My correspondence with John lasted about two months. In one of his final e-mails, John said "I have to observe that your paintings seem to have a great deal of loneliness involved in them... even multiple characters seem to be together alone, so to speak... I really appreciate looking at your paintings as well as your music, I think I have connected with the spirit of them both as much as anyone can." He went on to discuss his struggles with depression, caring for his aging mom and his concerns about the future. I tried to encourage his music as a possible outlet, perhaps as a means to help transform his feelings of loneliness into a more content solitude. Always easy to say, but as I well know, not always easy to do.
In his last e-mail in late October 2012, John sent me a beautiful slideshow of his Fall flower beds and his dogs. I was touched and I told him how much watching his video had brightened my day. That was the last time I heard from him.
Last year, I visited John's YouTube channel to see if Part One of his mix was still posted, which it was, and still remains. I was shocked and saddened to read in the comments section that he had passed away. The comments also suggested that John had received some sort of national attention recently. This quickly led me to the S-Town podcast. Although I had mixed reactions after listening, I was thankful that S-Town shed more light on John and his remarkable life... but somehow, I just couldn't place the person in the podcast with the person I had corresponded with. Had I not listened to S-Town, I would have remembered John as a very private, somewhat dark and lonely person. He may have been these things, but there was obviously far more to him than that.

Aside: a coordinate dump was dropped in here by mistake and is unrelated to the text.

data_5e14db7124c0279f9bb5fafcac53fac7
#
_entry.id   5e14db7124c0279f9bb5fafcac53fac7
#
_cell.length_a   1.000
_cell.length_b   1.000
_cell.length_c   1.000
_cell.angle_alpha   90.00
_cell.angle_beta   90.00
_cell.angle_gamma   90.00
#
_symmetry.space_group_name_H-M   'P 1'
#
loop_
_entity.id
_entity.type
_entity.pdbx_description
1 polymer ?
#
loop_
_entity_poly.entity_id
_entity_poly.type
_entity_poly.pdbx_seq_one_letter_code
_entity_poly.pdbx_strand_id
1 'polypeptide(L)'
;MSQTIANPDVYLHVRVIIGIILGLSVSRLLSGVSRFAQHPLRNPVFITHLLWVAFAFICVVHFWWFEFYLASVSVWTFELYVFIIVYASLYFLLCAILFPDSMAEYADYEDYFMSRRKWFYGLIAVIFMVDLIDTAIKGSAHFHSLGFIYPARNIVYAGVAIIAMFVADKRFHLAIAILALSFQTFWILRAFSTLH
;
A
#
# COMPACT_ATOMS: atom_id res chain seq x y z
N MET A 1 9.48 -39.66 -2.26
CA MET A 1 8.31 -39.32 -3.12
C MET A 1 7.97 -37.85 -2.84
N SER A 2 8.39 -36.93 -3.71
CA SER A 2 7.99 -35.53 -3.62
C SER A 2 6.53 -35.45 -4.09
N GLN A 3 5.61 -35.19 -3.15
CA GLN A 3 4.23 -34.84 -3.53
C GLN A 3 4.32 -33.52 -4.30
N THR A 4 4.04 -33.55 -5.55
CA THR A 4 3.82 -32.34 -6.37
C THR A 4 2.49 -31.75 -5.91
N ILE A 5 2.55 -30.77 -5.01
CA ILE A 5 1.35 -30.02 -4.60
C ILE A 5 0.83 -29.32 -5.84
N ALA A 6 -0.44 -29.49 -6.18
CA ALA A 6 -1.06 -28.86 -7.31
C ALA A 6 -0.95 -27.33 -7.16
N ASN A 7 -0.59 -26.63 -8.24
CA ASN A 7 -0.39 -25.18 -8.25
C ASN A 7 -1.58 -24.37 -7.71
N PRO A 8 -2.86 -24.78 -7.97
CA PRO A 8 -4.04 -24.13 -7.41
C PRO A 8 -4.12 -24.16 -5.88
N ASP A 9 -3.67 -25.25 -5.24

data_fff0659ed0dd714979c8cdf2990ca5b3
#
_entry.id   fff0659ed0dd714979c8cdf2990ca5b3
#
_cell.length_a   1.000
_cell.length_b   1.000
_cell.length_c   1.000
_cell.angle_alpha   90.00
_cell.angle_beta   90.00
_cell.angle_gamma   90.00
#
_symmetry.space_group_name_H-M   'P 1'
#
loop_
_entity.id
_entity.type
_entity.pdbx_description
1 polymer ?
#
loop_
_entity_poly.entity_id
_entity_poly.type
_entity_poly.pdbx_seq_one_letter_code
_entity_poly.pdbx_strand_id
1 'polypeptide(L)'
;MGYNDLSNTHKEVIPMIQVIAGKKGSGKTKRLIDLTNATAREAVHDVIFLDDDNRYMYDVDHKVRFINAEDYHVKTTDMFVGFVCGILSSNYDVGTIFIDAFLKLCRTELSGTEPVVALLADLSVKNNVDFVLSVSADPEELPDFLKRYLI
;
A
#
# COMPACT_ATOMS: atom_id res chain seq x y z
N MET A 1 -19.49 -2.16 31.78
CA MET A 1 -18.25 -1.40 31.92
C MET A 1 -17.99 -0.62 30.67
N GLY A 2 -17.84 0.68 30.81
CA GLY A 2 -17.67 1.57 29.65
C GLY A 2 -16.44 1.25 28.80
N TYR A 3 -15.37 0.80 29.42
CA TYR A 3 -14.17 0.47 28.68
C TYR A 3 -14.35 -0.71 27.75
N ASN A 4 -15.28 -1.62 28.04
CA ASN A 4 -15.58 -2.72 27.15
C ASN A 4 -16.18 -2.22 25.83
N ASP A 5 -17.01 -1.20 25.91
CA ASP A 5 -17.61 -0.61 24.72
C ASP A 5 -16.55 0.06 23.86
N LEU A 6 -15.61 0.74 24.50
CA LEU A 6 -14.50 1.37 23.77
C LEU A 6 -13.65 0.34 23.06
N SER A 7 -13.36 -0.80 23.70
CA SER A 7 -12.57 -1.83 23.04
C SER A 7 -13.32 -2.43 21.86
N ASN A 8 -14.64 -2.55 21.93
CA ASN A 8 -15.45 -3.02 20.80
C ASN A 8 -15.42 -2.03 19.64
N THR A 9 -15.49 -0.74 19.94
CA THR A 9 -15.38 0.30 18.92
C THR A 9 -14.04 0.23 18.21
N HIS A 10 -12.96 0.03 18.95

After finishing the final episode, I decided to play the second, unreleased CDr of John's recordings for the first time in years. Listening to his clock chimes ringing in the dark was an eerie and chilling moment. I was reminded of a line from my song "29" which says "I live with dreams and a lonely mind, my clock is set to a different time". I wondered what those lyrics might have meant to him.
John had mentioned that he wasn't satisfied with his final mix, but I felt his work was too special not to be heard. I hope that these recordings offer another glimpse into the creative mind of a unique, complex and gifted individual who tragically left this world all too early."
January 17th, 2018